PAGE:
Hey Meridiana Airline, where’s our compensation check?

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By | May 12th, 2017

After Lynne Viti and her husband’s flight is delayed, they file a claim for compensation. Then they file another one. Where is their check?

Question: My husband’s and my recent flight from London to Naples, Italy, on Meridiana, an Italian airline, was delayed by more than seven hours. As a result, we missed the first day of our escorted hike, and did not arrive at our hotel — located a few hours southeast of Naples — until nearly midnight.

After we had returned from our trip, we were advised to invoke EU 261, the European consumer protection regulation. It states that if a flight is delayed more than three hours and the distance traveled is more than 1,500 km (932 miles), each passenger filing a timely claim is entitled to a payment of 400 euros.

We immediately filed a claim. We received an automated message from Meridiana saying that the company would not be responding right away, and later, an email stating that we had not completed the Meridiana form on its website, which requested identical information.

We then provided all the pertinent information again, and we submitted it by email to the Meridiana customer-care email address about two months after our flight. It has been more than 75 days since we submitted the necessary forms and documents to Meridiana, and neither of us has received any communication or compensation from the airline. We have a valid claim, the facts are clear, and we have supplied the required documentation.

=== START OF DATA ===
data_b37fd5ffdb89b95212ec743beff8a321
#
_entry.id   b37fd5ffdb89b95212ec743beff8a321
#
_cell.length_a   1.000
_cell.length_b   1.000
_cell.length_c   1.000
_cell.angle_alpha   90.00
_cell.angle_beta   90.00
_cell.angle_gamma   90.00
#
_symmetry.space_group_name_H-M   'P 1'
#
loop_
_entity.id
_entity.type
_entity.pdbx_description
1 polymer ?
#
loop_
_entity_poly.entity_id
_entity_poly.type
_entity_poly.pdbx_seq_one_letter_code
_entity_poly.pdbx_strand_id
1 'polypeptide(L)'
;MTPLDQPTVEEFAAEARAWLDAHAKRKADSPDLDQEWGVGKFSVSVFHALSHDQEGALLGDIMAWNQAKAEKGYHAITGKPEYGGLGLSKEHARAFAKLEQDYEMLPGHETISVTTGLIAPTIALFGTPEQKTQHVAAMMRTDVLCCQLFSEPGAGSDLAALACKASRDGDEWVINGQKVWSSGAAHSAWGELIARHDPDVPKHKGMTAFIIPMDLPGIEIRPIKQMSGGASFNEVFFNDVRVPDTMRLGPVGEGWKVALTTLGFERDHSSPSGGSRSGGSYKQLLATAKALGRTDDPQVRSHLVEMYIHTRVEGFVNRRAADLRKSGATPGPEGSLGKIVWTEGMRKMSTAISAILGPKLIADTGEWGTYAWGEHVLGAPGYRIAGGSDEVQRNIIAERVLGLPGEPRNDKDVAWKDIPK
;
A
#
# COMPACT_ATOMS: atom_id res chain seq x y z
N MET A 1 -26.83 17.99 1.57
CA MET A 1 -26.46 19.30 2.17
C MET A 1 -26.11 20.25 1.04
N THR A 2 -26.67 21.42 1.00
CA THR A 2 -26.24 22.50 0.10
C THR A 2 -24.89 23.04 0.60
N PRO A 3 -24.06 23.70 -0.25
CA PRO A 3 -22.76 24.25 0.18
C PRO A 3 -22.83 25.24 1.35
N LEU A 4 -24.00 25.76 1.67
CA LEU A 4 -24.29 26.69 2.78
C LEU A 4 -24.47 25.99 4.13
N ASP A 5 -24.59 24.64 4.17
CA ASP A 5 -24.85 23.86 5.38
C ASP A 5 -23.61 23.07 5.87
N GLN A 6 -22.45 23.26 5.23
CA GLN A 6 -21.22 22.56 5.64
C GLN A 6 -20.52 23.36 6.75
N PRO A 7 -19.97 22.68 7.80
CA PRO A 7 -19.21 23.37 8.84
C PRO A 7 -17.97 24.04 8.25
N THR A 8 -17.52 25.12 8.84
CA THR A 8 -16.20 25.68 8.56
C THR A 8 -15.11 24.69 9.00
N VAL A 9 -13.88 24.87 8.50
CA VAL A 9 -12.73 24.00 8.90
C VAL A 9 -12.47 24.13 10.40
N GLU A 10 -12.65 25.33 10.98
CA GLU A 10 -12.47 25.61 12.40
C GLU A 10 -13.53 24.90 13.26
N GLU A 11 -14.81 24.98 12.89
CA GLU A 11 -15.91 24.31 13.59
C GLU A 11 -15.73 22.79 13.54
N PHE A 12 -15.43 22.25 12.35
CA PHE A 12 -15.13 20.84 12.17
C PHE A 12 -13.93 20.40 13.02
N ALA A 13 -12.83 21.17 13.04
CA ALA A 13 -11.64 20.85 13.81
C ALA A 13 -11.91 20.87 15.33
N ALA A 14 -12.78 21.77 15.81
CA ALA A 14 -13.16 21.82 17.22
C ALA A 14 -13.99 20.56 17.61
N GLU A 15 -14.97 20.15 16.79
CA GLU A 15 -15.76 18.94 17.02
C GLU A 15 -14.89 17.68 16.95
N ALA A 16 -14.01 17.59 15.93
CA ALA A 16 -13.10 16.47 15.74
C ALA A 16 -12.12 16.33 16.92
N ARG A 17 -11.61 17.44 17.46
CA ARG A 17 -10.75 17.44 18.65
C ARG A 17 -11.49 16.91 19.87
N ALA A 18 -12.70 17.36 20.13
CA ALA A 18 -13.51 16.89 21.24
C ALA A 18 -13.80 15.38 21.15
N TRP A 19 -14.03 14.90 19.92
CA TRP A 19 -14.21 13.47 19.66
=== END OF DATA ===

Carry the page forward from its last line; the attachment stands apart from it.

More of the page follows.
We would like to receive the 400 euros each that are due to us under the EU regulation. — Lynne Viti, Westwood, Massachusetts


Answer: Meridiana should have paid your claim a long time ago. But the foot-dragging you experienced is normal, especially for smaller European airlines. It’s a known strategy: Airlines believe that delaying a claim will encourage you to drop the matter, and it often works. But not in your case.

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Let’s take a closer look at that regulation you were invoking. EU 261 establishes common rules on compensation and assistance to passengers in the event of denied boarding and of cancellation or long delay of flights. The definition of “long delay” depends on the distance to be flown. I have more information on my frequently asked questions page on EU 261 on my consumer-advocacy site.

One of the problems with EU 261 is that there’s no ironclad provision for a timely reimbursement, so even if you file a valid claim, it could take a while to get a refund. Smaller airlines such as Meridiana are known to take advantage of this shortcoming. That’s why claims services like AirHelp exist to help cut through the red tape. Well, no one said it was a perfect regulation.

On a related note, imagine if such a regulation existed in the United States? Wouldn’t it be something if airlines could be held to their published schedules? As it stands now, an airline is not required to keep its schedule under the law. That’s absurd, of course. Imagine if everyone decided to pay their 2017 taxes in 2020 (or, if you’re a politician, never). But I digress.